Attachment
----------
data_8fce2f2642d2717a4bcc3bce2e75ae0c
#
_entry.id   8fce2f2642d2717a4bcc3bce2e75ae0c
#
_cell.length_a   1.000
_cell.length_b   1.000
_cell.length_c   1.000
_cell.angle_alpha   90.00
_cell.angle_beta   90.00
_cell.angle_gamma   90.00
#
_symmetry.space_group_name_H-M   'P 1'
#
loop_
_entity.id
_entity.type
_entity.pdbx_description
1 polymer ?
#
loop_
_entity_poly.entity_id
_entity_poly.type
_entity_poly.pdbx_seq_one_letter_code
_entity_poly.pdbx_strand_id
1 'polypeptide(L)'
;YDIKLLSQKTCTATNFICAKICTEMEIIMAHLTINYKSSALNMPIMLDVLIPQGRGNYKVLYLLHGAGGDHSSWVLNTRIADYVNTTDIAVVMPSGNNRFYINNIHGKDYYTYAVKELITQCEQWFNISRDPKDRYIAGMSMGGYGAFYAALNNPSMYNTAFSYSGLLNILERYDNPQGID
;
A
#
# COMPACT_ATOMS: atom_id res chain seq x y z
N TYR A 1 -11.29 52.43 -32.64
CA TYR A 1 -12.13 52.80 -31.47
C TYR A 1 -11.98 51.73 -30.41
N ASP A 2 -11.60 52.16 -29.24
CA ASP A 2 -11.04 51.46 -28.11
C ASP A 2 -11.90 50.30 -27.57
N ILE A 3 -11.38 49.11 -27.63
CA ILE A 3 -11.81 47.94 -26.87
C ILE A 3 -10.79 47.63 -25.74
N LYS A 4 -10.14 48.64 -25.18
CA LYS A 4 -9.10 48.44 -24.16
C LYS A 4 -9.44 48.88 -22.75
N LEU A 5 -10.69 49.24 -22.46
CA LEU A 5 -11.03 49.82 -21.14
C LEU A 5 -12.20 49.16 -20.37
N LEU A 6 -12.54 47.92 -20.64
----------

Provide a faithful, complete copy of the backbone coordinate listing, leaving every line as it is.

data_8fce2f2642d2717a4bcc3bce2e75ae0c
#
_entry.id   8fce2f2642d2717a4bcc3bce2e75ae0c
#
_cell.length_a   1.000
_cell.length_b   1.000
_cell.length_c   1.000
_cell.angle_alpha   90.00
_cell.angle_beta   90.00
_cell.angle_gamma   90.00
#
_symmetry.space_group_name_H-M   'P 1'
#
loop_
_entity.id
_entity.type
_entity.pdbx_description
1 polymer ?
#
loop_
_entity_poly.entity_id
_entity_poly.type
_entity_poly.pdbx_seq_one_letter_code
_entity_poly.pdbx_strand_id
1 'polypeptide(L)'
;YDIKLLSQKTCTATNFICAKICTEMEIIMAHLTINYKSSALNMPIMLDVLIPQGRGNYKVLYLLHGAGGDHSSWVLNTRIADYVNTTDIAVVMPSGNNRFYINNIHGKDYYTYAVKELITQCEQWFNISRDPKDRYIAGMSMGGYGAFYAALNNPSMYNTAFSYSGLLNILERYDNPQGID
;
A
#
# COMPACT_ATOMS: atom_id res chain seq x y z
N TYR A 1 -11.29 52.43 -32.64
CA TYR A 1 -12.13 52.80 -31.47
C TYR A 1 -11.98 51.73 -30.41
N ASP A 2 -11.60 52.16 -29.24
CA ASP A 2 -11.04 51.46 -28.11
C ASP A 2 -11.90 50.30 -27.57
N ILE A 3 -11.38 49.11 -27.63
CA ILE A 3 -11.81 47.94 -26.87
C ILE A 3 -10.79 47.63 -25.74
N LYS A 4 -10.14 48.64 -25.18
CA LYS A 4 -9.10 48.44 -24.16
C LYS A 4 -9.44 48.88 -22.75
N LEU A 5 -10.69 49.24 -22.46
CA LEU A 5 -11.03 49.82 -21.14
C LEU A 5 -12.20 49.16 -20.37
N LEU A 6 -12.54 47.92 -20.64